Despite these accommodations, I felt myself slipping mentally and physically, forgetting things and botching enology data. I cannot stress enough that my managers were as kind and reasonable as any in my whole career. Yet they couldn’t protect me from my teammates, who knew I received special consideration, but didn’t understand why. As much as I wanted to explain my struggle, disclosing disability is complex. Their discouragement with me was plain, and I became demoralized. Weeks before the end of the season, I quit.
Even the most supportive manager cannot compensate for a broken winery workplace culture—one that moves at such an unapologetically lightning pace that it fails to consider the potential contributions of those who work differently.
As ashamed as I felt about bailing, I was not alone. One in 10 working adults with disabilities reported experiencing some kind of workplace discrimination within five years of the passage of the ADA, according to recent research. Strikingly, a third of those respondents permanently exited the workforce. How many workers, then, has the wine industry lost to disability discrimination?
Disability Discrimination in the Workplace
Joshua Pehle is an enologist and cellarmaster at Justin Vineyard in Paso Robles, California. At age four, he began having partial seizures and was diagnosed with epilepsy. “The first memory I can remember is of having a seizure,” he says.
In his mid-20s, Pehle began having much more intense, violent, nighttime seizures too. By that time, he was on the winemaking career path, and had not only worked local harvests in his native Missouri but begun interning at prominent wineries around the world.
If epilepsy challenged his work, it didn’t stop him: He was passionate to learn all he could about winemaking and thrived in a demanding atmosphere. “The cellar was super fast-paced and I had to get the job done in a certain way.”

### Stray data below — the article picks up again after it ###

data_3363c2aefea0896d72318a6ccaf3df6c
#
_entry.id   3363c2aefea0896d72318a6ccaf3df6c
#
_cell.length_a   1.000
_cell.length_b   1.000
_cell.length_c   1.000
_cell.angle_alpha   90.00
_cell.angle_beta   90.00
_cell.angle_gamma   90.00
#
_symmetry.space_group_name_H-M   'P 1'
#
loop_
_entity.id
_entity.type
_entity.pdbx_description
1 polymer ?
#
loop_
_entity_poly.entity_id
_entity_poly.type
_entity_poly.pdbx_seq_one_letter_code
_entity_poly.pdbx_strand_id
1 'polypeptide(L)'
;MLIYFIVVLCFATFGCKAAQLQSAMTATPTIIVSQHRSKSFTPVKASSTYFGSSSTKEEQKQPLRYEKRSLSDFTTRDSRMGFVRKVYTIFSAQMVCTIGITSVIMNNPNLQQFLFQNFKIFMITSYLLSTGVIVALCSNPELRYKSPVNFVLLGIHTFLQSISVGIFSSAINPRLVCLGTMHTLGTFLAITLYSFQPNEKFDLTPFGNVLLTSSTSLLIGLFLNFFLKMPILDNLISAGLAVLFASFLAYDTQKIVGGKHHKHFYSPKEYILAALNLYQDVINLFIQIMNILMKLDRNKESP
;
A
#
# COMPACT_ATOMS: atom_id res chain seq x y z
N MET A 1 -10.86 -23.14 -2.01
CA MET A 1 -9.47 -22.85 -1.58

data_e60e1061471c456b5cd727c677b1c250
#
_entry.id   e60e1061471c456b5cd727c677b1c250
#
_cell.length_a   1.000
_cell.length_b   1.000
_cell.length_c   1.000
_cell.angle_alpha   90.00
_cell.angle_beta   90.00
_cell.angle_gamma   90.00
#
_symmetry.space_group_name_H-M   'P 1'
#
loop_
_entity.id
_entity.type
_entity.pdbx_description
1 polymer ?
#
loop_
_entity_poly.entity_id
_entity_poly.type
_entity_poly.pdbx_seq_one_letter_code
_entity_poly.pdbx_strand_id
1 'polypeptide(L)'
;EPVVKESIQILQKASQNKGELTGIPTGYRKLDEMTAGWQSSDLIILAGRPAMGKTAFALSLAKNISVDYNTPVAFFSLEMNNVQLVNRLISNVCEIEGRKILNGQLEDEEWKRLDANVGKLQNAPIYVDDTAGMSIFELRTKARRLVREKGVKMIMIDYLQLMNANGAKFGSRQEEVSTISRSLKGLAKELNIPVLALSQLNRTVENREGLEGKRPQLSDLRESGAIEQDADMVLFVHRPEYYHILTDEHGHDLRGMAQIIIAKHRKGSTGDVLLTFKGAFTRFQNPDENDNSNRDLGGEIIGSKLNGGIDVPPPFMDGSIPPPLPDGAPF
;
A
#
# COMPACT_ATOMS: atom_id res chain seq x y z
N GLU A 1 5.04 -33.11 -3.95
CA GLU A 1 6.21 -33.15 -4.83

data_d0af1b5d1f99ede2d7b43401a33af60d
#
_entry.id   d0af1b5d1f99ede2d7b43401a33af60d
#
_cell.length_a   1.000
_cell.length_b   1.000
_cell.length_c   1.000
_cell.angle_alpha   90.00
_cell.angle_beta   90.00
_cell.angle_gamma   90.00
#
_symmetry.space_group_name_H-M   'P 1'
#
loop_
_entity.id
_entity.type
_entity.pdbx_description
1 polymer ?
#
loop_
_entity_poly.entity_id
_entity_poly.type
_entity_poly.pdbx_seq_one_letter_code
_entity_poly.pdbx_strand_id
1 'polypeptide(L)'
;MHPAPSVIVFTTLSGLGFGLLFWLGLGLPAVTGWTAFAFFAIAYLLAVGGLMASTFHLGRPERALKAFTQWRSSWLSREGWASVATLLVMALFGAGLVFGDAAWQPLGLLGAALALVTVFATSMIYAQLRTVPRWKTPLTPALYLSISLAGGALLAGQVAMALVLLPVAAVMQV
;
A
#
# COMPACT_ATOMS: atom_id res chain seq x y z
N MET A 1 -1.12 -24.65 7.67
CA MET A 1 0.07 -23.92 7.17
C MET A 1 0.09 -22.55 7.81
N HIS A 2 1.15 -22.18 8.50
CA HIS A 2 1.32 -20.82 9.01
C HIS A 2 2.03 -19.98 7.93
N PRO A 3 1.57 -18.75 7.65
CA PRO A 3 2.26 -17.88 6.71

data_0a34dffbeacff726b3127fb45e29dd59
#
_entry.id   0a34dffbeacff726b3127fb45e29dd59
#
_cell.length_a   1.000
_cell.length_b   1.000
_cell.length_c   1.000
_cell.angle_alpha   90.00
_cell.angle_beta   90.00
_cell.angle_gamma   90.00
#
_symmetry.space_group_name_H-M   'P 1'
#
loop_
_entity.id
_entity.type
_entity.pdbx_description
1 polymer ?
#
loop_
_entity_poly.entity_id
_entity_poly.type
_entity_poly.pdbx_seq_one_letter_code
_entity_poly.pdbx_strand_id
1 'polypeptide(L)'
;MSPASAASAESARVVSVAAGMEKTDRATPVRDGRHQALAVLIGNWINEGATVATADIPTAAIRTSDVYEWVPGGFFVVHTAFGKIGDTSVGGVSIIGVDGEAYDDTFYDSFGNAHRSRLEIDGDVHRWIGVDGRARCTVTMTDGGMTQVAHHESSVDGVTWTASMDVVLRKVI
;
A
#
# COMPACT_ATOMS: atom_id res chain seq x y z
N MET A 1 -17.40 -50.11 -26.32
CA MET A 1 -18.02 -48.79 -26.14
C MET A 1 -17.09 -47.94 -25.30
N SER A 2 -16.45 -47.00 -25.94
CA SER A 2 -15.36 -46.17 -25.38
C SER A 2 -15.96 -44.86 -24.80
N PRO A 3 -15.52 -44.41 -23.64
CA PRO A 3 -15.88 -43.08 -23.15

Eventually, Pehle landed his dream job at a cult winery in California—but the dream was over during the very first month, when he disclosed his epilepsy to his employer. News of his termination came via email, which did not state a cause for dismissal. To Pehle, the reason seemed clear: “They looked at me like a liability.”
While since 1990 the ADA has ostensibly protected workers like Pehle, prohibiting discrimination against people with disabilities in everyday activities, the reality is more discouraging. In 2021, workers filed a record number of lawsuits against employers accused of violating the act.
In the aftermath, Pehle doubled down and found new ways to manage his epilepsy. In April 2022, he underwent a left temporal lobe craniotomy to remove the part of his brain most vulnerable to seizures. For months, he would leave work early to rest or attend follow-up appointments, eliciting heavy side-eye from colleagues who were unaware of his circumstances. For practical reasons, he told his manager, but was hesitant to share with coworkers.
“I’ve always been open to talking about [my epilepsy],” he says, “but I’ve learned that if I try to disclose, it can get blown out of proportion.” Instead, he kept working. “I would try to power through to be there for my team.”
While the surgery was largely successful, Pehle now finds his brain gets easily fatigued. “They took out the ‘problem’ part of my brain, but it was around motor and speech,” he says. He finds, as the workday wears on, “I can barely talk. My brain doesn’t function like it used to.”